Another solution is for a gardener to plant gynoecious cucumbers that are parthenocarpic. A parthenocarpic cucumber produces only female flowers that do not need pollen to set fruit. This results in higher yields. The plants can be grown under row covers to protect them from insects and still produce fruit. The disadvantage is that if the female flowers are pollinated, the fruit can be misshapen with a lump or curve. To minimize cross pollination, gardeners could grow only parthenocarpic plants in their garden.
Each type of cucumber has advantages and disadvantages. The choice is left for the gardener, based on his or her desired yield and use.
How to Grow
Cucumbers like to bask in the sun, so choosing a site in full sun is of prime consideration. Soil should be light, fertile and well-drained. Amending the soil with plenty of compost or well-rotted manure will ensure good yields. Check soil drainage before planting, as a soggy garden will promote disease and cut down production.
How much space is allotted to the cucumber patch depends on the variety chosen. Standard types may spread 4 to 6 feet; grow them 4 to 5 feet apart. The restricted vines of dwarf and bush varieties require much less space; some as little as 2 square feet.
Seeds should be sown when the soil has warmed up to 70°F. Sow a seed every 6 inches, pushing it into the soil to a depth of 1 inch. Cover with light soil or sand, firm well and keep moist. Seedlings should emerge in about a week. When the plants are 2 inches high, thin them to 1 foot apart. An alternative method is to plant in a series of hills 4 to 5 feet apart. A hill is simply a mound of soil 1 foot in diameter. Start by sowing four or five seeds, then thin to three per hill.
In short summer areas, gardeners may wish to get a jump on the season by starting cucumbers indoors. Plant seeds in individual peat pots or a similar container about two or three weeks before the last frost. Harden the seedlings off for several days before planting out in the garden.
Cucumbers are among the thirstiest of vegetables. The National Garden Bureau recommends long, deep waterings rather than frequent sprinklings. Mulching will repay the gardener’s efforts threefold. Moisture is conserved, soil temperature remains uniform and weed growth is deterred. Once the seedlings have grown a few inches, put down a 3 to 4 inch layer of organic mulch or cover. Cucumbers are heavy feeders. A side dressing of 5-10-10 fertilizer at the time of planting and once a month thereafter is sufficient.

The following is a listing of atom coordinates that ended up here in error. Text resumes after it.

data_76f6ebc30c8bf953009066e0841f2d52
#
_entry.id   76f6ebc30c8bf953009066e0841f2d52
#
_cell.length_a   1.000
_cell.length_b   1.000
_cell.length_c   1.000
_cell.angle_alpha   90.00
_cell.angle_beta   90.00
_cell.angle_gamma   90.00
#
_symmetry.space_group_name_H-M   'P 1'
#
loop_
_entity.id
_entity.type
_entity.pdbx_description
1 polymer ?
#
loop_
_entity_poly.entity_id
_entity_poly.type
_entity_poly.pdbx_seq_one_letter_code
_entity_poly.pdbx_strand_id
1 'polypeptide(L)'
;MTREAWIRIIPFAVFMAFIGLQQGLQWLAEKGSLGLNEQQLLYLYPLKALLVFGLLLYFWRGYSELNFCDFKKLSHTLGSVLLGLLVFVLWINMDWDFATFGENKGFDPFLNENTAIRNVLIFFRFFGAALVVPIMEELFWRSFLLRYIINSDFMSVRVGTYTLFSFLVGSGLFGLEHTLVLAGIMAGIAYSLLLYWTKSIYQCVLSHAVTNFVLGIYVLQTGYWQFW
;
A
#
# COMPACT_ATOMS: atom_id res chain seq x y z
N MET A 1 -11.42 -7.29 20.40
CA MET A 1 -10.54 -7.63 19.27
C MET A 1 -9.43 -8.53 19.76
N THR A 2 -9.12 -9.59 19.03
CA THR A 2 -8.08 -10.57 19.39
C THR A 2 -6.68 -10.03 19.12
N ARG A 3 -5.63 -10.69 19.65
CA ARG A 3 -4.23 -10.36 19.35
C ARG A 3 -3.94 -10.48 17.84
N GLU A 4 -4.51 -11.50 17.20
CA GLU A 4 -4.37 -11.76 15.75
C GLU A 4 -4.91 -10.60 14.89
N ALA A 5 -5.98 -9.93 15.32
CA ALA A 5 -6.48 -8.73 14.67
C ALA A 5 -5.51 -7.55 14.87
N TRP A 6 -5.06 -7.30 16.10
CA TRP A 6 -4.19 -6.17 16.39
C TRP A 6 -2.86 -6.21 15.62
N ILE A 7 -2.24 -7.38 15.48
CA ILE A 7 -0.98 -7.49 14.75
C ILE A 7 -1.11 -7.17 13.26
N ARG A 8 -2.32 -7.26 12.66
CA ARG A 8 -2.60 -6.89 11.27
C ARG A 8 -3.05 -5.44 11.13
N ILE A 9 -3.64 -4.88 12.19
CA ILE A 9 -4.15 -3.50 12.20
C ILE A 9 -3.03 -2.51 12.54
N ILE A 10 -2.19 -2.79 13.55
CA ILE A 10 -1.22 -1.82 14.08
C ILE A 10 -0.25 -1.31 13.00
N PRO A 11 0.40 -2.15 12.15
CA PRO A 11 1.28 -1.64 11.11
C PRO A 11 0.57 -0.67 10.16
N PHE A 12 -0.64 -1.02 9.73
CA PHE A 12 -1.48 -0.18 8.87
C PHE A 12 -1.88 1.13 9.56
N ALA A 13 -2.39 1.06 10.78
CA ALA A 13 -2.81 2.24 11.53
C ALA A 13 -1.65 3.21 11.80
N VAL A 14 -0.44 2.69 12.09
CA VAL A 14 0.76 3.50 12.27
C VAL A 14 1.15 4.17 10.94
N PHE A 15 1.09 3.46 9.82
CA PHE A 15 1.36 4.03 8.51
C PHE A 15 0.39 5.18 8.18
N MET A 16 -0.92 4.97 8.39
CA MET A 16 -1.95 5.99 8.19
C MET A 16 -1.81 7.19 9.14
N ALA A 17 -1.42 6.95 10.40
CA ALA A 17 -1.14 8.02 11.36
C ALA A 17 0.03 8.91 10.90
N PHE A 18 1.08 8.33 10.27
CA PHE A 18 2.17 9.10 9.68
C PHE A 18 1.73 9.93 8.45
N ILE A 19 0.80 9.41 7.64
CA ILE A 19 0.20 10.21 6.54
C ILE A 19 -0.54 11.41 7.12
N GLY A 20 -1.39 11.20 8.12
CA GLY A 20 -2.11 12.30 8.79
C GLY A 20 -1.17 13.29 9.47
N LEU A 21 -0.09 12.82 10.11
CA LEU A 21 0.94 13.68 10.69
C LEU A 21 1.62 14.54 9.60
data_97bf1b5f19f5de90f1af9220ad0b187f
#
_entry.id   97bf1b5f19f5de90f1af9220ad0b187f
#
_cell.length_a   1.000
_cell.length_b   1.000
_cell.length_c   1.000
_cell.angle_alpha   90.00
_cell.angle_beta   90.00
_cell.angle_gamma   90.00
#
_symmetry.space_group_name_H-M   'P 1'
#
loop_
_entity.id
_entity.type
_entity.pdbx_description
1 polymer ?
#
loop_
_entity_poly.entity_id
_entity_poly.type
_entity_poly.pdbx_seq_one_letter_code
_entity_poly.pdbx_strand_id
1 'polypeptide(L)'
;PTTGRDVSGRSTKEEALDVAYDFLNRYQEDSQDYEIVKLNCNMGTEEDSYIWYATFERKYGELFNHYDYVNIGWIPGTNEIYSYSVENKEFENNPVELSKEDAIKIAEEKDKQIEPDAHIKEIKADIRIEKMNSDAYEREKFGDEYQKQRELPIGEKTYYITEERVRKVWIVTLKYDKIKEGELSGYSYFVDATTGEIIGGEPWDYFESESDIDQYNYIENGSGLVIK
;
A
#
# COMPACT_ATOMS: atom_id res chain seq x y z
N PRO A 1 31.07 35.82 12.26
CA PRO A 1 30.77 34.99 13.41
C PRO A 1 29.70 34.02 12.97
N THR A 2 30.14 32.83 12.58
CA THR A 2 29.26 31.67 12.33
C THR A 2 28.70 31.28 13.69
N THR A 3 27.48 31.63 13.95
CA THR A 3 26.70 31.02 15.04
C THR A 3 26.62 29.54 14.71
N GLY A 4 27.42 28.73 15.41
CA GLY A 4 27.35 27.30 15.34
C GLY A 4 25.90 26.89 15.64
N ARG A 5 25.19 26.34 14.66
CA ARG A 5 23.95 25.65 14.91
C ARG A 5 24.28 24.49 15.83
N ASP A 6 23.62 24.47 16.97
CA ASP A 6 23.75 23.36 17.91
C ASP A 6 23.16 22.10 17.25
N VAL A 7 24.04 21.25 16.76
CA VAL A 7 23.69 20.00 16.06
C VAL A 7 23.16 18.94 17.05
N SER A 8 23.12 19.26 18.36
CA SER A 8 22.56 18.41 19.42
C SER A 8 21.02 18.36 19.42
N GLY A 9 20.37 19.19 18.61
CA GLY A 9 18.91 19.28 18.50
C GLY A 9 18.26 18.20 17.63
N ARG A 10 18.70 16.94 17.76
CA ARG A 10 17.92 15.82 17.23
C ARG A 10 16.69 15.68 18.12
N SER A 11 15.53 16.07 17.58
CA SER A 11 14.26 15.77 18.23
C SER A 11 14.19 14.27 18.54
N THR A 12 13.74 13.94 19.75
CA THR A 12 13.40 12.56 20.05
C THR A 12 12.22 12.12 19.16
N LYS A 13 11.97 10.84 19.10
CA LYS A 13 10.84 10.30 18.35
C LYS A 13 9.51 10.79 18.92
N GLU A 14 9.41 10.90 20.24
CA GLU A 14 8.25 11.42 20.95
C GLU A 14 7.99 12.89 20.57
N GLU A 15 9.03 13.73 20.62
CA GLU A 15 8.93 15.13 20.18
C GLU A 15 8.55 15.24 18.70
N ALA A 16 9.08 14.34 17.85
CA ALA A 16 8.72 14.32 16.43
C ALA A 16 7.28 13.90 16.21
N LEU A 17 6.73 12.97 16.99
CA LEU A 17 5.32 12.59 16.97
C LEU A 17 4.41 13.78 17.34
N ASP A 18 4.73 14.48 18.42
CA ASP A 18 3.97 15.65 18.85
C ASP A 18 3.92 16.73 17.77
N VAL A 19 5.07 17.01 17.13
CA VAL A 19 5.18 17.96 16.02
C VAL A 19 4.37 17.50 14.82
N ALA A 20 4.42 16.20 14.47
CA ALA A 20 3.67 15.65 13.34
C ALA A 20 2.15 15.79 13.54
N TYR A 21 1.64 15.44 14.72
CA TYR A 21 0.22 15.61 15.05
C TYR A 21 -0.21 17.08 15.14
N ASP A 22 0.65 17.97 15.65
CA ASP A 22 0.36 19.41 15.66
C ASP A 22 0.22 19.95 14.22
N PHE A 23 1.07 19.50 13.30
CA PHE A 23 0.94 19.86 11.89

It’s true that cucumbers are greedy for space, but they needn’t dominate the entire vegetable plot. They adapt well to vertical growing. Many types of support materials can be used for training cukes. A lattice, trellis or “A” frame with netting is simple to construct and easy to incorporate into a garden design. Use a structure at least 6 feet high and place it a few inches off the ground to allow for air movement. Help the young cucumber plants find the structure by placing their tendrils around the support and tying them. Continue training vines up the support as needed. Growing cucumbers vertically produces straight, blue ribbon quality cucumbers.
City dwellers can easily raise cucumbers on a patio, deck or in hanging baskets. The bush slicing varieties produce full-size fruits and are ideal for container gardening. Wooden tubs, half wine barrels or any large container with drainage holes can be used. The standard cultural advice still applies: lightweight soil mix, fertilizer and plenty of water. why not tuck a few cascading nasturtiums in the basket with the cucumber to provide food for the eye and palate both?
Cucumbers adapt well to growing in greenhouses and cold frames. Since they are short seasoned you can extend yours by sowing in the fall in a protected structure and enjoy fresh fruit in winter. Keep in mind you can also sow early to have cucumbers before the last frost date.
There are three rules for harvesting cucumbers-pick, pick and pick! If mature fruit is left on the vine, the plant figures it has finished production and will stop setting new fruit. Slicers are mature when 6-8 inches long; the larger slicing varieties should be picked before they are 10 inches long. Pickling varieties are harvested in between 1-4 inches.
Most cucumbers reach maturity in 50 to 65 days. The fruit will be firm to the touch and the skin will have a uniform dark green color. To avoid damage to the vine, cut or clip the cuke from the plant rather than twisting or pulling it. Refrigerate as soon as possible for the freshest flavor.
Cucumbers are not only easy to grow but delicious because of the fresh, crisp and cool flesh. Enjoy the fruits of your harvest in salads and salsas, on sandwiches or made into pickles. No matter how you slice them, cucumbers are good tasting as well as good for you.
SOURCE: National Garden Bureau
Founded in 1920, the National Garden Bureau is a non-profit organization whose mission is to improve the quality of life through increased use of seeds and plants.